Defendants’ Motions for Terminating Sanctions and to Depose Plaintiff for More than Three Hours are Denied
The Plaintiff in Alexis v. Rogers, No. 15cv691-CAB (BLM), (S.D. Cal. Mar. 21, 2017) filed a complaint in 2015 alleging intentional and negligent infliction of emotional distress, sexual harassment, and retaliatory, wrongful termination. The Plaintiff also alleged the right to be awarded general damages, lost earnings, punitive and exemplary damages, pre-judgment interest, costs of suit, and attorneys’ fees, and an injunction restraining Defendants from continuing to engage in unlawful and unfair business practices.
In December 2016, the court considered Defendants’ motions for terminating sanctions, and to depose the Plaintiff in a supplemental deposition for a time period in excess of three hours. The Court issued an order allowing Defendants an additional three hours of time to depose Plaintiff, but did not agree with Defendants that time in excess of three hours was warranted. Further, the three hour time period the Court did allow was granted with the caveat that the scope be limited to questions pertaining solely to emails and documents produced after Plaintiff’s first deposition.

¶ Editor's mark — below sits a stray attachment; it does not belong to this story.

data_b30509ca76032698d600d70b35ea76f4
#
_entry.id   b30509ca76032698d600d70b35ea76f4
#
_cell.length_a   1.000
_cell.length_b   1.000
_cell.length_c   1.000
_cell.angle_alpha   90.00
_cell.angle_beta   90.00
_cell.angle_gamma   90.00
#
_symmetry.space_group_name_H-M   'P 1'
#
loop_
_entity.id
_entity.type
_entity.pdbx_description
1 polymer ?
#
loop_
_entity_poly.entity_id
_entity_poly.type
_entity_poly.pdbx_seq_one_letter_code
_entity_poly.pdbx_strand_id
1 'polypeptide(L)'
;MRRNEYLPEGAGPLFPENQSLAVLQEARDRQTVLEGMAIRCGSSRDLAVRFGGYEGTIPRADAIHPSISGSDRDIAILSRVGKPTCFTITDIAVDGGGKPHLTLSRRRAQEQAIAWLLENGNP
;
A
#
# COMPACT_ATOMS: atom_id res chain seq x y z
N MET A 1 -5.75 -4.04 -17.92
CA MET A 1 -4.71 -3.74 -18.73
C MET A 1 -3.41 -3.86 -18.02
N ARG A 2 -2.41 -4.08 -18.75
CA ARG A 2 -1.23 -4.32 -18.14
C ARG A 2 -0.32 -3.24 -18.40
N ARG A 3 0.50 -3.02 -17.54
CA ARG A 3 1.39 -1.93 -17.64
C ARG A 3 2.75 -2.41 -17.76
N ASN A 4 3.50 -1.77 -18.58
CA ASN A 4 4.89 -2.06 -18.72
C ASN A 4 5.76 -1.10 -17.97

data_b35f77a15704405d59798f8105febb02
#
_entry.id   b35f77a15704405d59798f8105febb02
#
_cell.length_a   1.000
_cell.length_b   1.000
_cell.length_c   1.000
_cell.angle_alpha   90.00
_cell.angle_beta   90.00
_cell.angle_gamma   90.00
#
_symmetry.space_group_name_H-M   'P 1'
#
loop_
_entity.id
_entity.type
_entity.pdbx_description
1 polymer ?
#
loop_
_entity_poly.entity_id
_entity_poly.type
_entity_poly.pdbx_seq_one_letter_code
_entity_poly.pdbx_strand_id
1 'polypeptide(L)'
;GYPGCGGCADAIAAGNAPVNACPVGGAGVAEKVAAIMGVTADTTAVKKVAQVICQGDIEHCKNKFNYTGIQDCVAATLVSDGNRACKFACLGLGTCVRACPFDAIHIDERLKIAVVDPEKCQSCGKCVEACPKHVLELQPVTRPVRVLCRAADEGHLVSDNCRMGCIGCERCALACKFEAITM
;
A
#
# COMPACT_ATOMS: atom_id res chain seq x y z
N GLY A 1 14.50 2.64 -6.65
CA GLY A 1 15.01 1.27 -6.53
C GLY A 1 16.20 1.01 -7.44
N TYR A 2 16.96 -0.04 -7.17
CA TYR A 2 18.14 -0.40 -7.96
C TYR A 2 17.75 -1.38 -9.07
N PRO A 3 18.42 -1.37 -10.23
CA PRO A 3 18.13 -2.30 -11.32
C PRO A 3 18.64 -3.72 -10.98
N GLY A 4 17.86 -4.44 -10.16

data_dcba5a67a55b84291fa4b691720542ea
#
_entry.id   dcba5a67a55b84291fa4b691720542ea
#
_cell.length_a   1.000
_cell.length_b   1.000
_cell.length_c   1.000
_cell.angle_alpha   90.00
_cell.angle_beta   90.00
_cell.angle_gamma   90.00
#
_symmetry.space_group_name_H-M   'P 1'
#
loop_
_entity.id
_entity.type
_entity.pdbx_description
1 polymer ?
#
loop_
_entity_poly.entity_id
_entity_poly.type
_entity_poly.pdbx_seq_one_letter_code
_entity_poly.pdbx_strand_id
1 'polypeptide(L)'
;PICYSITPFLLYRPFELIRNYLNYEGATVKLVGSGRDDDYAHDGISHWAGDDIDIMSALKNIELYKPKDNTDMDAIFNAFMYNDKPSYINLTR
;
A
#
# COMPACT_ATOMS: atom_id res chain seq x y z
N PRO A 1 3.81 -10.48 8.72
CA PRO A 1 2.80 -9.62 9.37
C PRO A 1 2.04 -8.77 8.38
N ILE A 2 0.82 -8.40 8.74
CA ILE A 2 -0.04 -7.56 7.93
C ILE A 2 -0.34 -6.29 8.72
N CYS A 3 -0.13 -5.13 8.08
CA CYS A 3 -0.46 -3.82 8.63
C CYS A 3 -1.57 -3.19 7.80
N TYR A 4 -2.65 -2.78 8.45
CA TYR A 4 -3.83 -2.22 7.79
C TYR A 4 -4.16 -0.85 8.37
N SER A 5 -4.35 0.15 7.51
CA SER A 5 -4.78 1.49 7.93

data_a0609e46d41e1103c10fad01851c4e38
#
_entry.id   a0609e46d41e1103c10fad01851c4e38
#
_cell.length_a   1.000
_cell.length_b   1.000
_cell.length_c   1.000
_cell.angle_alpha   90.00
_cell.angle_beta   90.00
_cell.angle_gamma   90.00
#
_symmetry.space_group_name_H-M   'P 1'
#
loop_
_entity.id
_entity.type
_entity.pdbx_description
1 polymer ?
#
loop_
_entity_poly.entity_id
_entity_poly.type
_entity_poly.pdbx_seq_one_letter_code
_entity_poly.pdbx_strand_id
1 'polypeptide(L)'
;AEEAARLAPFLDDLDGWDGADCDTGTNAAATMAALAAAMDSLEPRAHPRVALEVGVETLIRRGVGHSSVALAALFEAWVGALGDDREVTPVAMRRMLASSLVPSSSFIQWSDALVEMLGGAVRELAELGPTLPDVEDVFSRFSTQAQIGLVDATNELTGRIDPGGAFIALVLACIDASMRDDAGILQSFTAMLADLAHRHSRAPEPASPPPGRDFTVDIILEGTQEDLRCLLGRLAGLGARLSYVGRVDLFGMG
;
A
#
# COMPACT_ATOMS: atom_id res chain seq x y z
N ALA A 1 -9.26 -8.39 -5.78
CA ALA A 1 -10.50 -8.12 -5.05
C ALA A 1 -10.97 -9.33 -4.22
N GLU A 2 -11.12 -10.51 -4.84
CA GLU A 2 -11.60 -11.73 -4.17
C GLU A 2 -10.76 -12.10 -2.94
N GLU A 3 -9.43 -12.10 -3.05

With regard to the request for terminating sanctions, Defendants argued that the Court should grant such sanctions against Plaintiff prospectively, taking the position that Plaintiff already made clear she would not obey the Court’s Order imposing a Protective Order on confidential material, and she would also not obey the new order to appear for the supplemental depositon. To support this argument, Defendants stated that they designated as confidential all of the emails exchanged between the parties memorializing Plaintiff’s consultancy relationship with Defendants, and that Plaintiff designated portions of her medical records. Defendants further explained that Plaintiff posted an inflammatory YouTube video based in part on this confidential material. Defendants argued that terminating sanctions were appropriate because Plaintiff refused to remove the offending video. However, upon further examination, Defendants admitted that Plaintiff ultimately agreed to remove the video from the internet.
In making its determination, the Court stated that it was not clear whether the documents were properly designated confidential. The Court also found that Defendants failed to establish that Plaintiff knowingly violated the Protective Order, and even if a violation were found, a terminating sanction in this instance would not be the appropriate remedy. Based upon these findings, the Court denied Defendants’ motions for terminating sanctions and to depose Plaintiff for more than three hours. However, the Court granted the Defendants’ motion to compel an additional deposition of Plaintiff for three hours, with the scope limited to questions regarding the emails and documents produced after Plaintiff’s first deposition.